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Qxonium, Oxford, the famed Athens\oi pnghnd; that glorious Seminary of Learning and Wisdom, whence Religion, Politeness, and Letters, are abundantly dispersed into all Parts of the kingdom: The Town is remarkably fine, whether ypu consider the Elegance of its private Buildings, the Magnificence of its public ones, or the Beauty and Wholesomenefs of its Situation; which is on a Plain, encompassed in such a Manner with Hills shaded with Wood, as to be sheltered on the one Hand from the sickly South, and on the other from the blustering West, but open to the East that blows serene Weather, and to the North the Preventer of Corruption; from which, in the Opiniqn of some, it formerly obtained the Apellation of Belbsitmn. This Town is watered by two Rivers, the Cherwell, and the IJis, vulgarly called the Ouse; and though these Streams join in the fame Channel, 'yet the Ists runs more entire, and witty more Rapidity towards the South, retaining its Name, till, it meets the Thame, which it seems long to have sought, at Wallingsord; thence, called by the compound Name of Thames, it flows the Prince of all Britijb Rivers; of whom we may justly fay, as the Antients did of the Euphrates, that it both sows and waters England.
The Colleges in this famous University are as follow:
In the Reign of Henry III. Walter Merton, Bishop of Rechejter, removed the College he had founded in
Surrey, Surreyy 1274, to Oxford, enriched it, and named it Mertun College; and soon after William Archdeacon of Durham, restored with Additions that Building'of Alfred's, now called University College; in the Reign of Edward I. John Baloil. King of Scotland, or, as some will have it, his Parents, founded Baliol College; in the Reign of Ediuard II. Walter Stapleton, Bishop of Exeter, founded Exeter College, and Hart-Hall; and, in Imitation of him, the King, King's College, commonly called Oriel, and St. Mary's Hall; next Philips a, Wife of Edward III. built Juan's College; and Simon IJIip, Archbishop of Canterbury, Canterbury College; William Wickham, Bishop of Winchester, raised that magnificent Structure, called New College; Magdalen College was built by William Wainjieet, Bishop of Winchester, a noble Edifice, finely situated, and delightful for its Walks: At the fame Time Humphrey Duke of Gloucester, that Great Encourager of Learning, built the Divinity School very splendidly, and over it a Library, to which he gave an 'hundred and twenty-nine very choice Books, purchased at X great Price from Italy, hut the Public has long since been robbed of the Use of them by the Avarice of Particulars: Lincoln College; AU'Souls College; St. Bernard's College; Brazen Nose College; founded by William Smith, Bishop of Lincoln, .in the Reign of Henry VII. its Revenues 'were augmented by Alexander Notuel, Dean of St. PauFs London; upon the Gate of this College is fixed a Nose of Brass: Corpus Christi College built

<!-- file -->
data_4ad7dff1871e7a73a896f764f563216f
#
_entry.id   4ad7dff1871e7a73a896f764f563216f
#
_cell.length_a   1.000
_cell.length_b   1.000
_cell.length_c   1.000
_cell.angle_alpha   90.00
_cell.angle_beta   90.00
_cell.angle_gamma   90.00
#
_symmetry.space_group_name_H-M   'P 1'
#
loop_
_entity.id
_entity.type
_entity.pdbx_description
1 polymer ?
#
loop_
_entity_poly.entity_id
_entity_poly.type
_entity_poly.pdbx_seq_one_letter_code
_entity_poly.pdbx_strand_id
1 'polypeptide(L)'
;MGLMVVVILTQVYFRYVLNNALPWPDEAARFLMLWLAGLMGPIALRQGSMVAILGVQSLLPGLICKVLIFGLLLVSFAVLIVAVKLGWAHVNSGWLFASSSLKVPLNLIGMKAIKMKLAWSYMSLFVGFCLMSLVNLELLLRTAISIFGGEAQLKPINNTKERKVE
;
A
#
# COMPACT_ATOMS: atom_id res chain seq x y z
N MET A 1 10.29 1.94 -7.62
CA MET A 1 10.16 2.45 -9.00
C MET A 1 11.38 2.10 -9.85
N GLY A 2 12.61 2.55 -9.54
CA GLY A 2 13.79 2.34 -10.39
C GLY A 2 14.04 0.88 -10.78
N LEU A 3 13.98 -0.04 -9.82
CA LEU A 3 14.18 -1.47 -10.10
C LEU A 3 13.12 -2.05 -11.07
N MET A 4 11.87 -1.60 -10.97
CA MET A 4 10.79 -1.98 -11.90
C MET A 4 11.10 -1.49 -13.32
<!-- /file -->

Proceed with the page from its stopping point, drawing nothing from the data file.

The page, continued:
"by Richard Fox, Bishop of Winchester; under his Picture in the College Chapel 2re Lines importing that it is the exact Representation of his Person and Dress.
s, Chri/Fs Church, the largest and most elegant of ,them all, was begun on the Ground of St. Frideshvide's Monastery, by Thomas Woisey, Cardinal of York; to, which . Henry VIII. ,joined., Canterbury College, settled great Revenues upon it, and named it Christ's Church: The fame great Prince, out of (his own Treasury, to the Dignity of the Town, and Ornament of the "University, made the one a Bishop/ick, and instituted Professorships in the other....;